Early Gut Mucosal Dysfunction in Patients With Acute Pancreatitis

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A clinical study was made to test the hypothesis that gut mucosal damage happens and correlates with endotoxemia, systemic inflammation, severity of disease, septic complication, and outcome in acute pancreatitis (AP) patients.


Patients were divided into 3 groups according to severity: grade 1 (n = 26, mild), grade 2 (n = 18, severe AP [SAP] without organ dysfunction), and grade 3 (n = 18, SAP with organ dysfunction). Twenty healthy volunteers were enrolled as control group. The intestinal lactulose and mannitol absorption ratio, d-xylose absorption, endotoxin, and tumor necrosis factor α were detected in parallel to clinical data collection.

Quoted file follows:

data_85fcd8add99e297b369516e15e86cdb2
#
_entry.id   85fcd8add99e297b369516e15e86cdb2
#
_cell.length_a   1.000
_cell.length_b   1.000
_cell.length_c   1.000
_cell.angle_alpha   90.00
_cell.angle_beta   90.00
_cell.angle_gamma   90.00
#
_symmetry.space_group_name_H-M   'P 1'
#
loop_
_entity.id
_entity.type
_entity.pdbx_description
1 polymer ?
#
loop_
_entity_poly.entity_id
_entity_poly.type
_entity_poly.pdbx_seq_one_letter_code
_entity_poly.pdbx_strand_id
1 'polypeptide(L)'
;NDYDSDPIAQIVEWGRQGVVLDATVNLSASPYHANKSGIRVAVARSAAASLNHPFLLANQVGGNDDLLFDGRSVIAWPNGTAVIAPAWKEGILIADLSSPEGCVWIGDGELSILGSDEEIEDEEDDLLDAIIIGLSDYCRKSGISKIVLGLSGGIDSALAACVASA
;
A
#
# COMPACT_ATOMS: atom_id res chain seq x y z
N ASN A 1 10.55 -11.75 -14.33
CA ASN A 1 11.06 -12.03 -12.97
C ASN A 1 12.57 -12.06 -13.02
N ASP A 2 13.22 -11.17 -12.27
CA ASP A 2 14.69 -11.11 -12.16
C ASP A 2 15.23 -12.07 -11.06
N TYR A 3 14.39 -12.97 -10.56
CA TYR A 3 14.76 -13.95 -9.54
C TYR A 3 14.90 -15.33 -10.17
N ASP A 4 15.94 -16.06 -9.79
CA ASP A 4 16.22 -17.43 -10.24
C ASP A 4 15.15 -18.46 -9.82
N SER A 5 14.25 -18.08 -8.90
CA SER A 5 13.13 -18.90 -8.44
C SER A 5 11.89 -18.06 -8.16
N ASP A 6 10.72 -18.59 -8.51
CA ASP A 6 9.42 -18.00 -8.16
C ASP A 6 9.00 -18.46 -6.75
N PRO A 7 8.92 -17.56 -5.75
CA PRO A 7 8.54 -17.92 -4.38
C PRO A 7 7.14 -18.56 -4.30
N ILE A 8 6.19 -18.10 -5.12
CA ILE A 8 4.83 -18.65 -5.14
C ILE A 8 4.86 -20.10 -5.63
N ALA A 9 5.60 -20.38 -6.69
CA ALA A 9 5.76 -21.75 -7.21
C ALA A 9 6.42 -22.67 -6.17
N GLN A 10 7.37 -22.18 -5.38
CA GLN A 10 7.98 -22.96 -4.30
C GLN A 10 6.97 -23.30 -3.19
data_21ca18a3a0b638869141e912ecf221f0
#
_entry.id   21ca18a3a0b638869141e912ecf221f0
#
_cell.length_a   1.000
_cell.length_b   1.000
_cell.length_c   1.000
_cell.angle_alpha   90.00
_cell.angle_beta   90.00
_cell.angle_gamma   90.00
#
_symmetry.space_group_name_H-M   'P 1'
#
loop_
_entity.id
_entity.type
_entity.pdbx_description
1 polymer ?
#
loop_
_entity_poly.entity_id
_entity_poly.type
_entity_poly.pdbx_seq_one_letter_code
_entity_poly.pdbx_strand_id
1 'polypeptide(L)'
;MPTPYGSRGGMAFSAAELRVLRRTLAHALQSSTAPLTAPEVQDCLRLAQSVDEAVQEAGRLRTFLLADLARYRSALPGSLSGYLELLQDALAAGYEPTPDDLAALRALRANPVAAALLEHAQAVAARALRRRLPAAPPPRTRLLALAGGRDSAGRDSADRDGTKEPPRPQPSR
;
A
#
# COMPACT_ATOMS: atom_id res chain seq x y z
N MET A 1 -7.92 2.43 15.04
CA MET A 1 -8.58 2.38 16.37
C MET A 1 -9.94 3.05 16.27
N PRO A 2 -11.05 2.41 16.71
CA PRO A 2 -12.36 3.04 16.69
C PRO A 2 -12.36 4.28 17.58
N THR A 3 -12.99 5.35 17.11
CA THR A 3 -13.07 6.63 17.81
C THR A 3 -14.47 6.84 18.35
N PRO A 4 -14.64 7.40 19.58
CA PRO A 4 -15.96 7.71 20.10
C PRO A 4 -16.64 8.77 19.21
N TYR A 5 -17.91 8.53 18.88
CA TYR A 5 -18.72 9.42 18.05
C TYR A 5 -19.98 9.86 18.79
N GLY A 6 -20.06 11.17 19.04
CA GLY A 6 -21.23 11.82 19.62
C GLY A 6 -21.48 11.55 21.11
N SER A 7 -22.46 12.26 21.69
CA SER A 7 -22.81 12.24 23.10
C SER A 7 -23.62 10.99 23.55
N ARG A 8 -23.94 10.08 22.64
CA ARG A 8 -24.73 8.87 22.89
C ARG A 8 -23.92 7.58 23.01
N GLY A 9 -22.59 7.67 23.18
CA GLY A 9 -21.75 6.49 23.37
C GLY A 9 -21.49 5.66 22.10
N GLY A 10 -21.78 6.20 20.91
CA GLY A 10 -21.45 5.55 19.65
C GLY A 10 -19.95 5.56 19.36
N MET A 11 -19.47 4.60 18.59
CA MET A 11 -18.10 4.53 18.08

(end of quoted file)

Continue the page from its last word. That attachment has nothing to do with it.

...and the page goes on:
Lactulose and mannitol absorption ratio increased in patients with AP, and the increase was more pronounced in SAP (grade 1: 0.044 ± 0.017, grade 2: 0.39 ± 0.16, grade 3: 0.48 ± 0.22, control: 0.024 ± 0.009; P < 0.01 between control and AP, P < 0.01 between mild and severe group). d-Xylose absorption decreased in pancreatitis groups (P < 0.01) especially in severe groups (P < 0.01 between mild and SAP). We also observed a significant positive correlation of mucosal permeability with endotoxin (r = 0.902, P < 0.001) and tumor necrosis factor α changes (r = 0.862, P < 0.001). The severity and septic complication in AP patients were different accompanied with severity of gut mucosal damage.


Intestinal mucosal function is injured in early phase of AP especially in patients with organ dysfunction, which may be a stimulus for development of multiple organ dysfunction and correlate with bad outcome in AP patients.

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